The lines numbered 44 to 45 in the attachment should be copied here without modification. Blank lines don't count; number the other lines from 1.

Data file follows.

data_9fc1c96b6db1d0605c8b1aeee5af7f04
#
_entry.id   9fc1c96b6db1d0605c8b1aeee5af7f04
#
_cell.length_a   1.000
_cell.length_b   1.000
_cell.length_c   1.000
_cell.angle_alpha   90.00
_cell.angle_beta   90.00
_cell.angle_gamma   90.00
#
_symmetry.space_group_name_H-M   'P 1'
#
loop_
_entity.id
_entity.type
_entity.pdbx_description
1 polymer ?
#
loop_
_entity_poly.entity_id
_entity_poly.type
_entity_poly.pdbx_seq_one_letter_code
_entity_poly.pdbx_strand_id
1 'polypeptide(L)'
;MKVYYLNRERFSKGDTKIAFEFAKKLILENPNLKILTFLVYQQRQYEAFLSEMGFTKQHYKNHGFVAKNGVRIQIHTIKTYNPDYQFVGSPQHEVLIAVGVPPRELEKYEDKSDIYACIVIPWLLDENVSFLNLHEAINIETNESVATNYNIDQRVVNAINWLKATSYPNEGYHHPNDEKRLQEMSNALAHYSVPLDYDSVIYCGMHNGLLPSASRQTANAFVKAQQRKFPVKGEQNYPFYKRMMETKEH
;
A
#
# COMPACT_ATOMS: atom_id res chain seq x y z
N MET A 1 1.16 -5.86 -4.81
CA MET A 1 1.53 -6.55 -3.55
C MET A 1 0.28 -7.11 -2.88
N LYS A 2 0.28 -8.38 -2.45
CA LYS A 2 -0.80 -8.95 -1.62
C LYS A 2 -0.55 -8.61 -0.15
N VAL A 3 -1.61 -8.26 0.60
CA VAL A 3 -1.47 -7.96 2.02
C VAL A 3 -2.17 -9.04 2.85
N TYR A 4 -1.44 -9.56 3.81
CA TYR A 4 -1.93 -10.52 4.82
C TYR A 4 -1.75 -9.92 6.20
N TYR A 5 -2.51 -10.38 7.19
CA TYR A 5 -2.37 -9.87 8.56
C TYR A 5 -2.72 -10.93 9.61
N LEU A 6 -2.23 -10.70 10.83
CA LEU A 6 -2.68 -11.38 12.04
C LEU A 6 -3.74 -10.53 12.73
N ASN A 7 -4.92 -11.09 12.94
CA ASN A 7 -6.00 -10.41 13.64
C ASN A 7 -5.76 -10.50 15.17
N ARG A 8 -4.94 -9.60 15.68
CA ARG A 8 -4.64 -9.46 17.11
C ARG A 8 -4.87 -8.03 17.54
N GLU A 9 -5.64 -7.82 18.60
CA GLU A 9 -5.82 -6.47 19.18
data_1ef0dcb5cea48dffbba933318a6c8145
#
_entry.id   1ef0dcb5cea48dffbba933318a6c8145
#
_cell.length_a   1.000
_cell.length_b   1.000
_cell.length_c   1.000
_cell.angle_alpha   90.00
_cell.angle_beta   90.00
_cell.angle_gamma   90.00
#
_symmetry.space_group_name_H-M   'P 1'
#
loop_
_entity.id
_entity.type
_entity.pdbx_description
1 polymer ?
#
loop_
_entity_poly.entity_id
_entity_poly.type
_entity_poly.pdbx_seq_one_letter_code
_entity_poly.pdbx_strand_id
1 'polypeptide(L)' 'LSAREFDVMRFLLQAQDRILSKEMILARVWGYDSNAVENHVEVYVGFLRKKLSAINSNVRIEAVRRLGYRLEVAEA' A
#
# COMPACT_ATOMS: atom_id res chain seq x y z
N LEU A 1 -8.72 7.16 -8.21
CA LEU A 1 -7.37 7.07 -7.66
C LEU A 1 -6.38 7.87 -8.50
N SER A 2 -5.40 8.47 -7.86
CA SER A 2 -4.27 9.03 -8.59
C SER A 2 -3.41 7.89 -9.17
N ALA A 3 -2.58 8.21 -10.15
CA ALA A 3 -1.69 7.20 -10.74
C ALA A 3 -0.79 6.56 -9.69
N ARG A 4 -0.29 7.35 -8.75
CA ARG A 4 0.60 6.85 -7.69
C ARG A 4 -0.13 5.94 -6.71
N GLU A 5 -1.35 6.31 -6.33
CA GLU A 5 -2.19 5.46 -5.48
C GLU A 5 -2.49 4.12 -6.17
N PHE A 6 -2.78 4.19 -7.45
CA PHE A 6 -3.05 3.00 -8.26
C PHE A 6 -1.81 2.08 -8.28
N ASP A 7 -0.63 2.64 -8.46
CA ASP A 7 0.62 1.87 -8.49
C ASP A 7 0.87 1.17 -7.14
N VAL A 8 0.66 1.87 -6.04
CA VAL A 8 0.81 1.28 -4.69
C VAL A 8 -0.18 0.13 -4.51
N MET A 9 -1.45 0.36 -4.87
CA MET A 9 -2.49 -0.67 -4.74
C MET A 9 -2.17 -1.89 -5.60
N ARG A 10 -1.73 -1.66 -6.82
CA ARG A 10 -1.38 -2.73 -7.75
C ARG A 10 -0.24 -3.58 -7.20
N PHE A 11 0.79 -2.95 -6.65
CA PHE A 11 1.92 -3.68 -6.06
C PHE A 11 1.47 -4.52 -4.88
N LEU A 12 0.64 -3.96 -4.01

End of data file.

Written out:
CA TYR A 5 -2.37 -9.87 8.56
C TYR A 5 -2.72 -10.93 9.61